Implanted estrogen pellets associated with hypertriglyceridemia, biliary dyskinesia and focal nodular hyperplasia of the liver: a case report.
BACKGROUND: Bioidentical hormones, including implanted estradiol-17beta pellets, have received considerable interest in the lay media. It is thought that parenteral estrogens have fewer gastrointestinal side effects than oral products. CASE: A 46-year-old woman in surgical menopause was transferred due to persistent abdominal pain and nausea after cholecystectomy in the setting of long-term hyperestrogenemia. She denied recent use of hormone therapy. Significant findings included biliary dyskinesia, hypertriglyceridemia and focal nodular hyperplasia of the liver with fatty infiltration. Laboratory findings were significant for hyperestrogenemia with markedly suppressed gonadotropin levels and undetectable inhibin level. The patient eventually disclosed receiving serial implants of estradiol-17beta and testosterone pellets by another provider. CONCLUSION: Serum levels from hormone pellets are unpredictable and can remain elevated for years. Lack of standardized dosing parameters for this nonregulated product likely contributes to the chance of hyperestrogenemia. Despite bypassing first-pass metabolism, supraphysiologic levels of these hormones can cause significant metabolic and gastrointestinal impairments.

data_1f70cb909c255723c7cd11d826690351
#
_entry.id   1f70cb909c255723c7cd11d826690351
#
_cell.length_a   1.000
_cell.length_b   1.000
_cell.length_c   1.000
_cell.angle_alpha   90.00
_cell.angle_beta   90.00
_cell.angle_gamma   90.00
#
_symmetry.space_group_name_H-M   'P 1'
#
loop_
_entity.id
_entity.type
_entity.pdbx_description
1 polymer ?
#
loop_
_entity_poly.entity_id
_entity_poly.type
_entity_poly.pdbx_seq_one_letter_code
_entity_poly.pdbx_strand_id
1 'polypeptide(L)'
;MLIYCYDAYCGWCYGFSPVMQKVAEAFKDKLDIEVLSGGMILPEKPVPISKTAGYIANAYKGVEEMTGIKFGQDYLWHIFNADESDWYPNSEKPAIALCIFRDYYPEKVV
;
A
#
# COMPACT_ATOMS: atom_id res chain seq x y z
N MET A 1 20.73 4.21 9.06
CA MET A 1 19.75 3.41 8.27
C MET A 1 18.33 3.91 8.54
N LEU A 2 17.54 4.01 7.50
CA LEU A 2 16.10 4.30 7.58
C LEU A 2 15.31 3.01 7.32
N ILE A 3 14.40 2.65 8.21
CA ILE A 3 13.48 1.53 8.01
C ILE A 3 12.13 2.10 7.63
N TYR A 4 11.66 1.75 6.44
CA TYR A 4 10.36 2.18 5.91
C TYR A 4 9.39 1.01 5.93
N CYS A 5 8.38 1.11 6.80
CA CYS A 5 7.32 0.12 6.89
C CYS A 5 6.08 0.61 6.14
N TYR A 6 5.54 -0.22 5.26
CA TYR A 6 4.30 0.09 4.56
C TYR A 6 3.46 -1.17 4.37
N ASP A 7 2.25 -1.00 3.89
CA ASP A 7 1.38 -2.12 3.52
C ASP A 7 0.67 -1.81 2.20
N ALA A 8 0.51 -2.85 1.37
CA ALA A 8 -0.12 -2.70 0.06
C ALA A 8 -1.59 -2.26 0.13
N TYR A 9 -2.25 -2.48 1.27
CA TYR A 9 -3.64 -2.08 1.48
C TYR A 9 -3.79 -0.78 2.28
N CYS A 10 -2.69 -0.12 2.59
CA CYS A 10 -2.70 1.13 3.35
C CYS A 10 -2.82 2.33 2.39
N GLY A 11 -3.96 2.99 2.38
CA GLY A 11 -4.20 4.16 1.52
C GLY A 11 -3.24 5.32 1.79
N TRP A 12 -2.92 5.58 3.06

Forman, EJ; Guyton, JR; Filip, SJ; Price, TM
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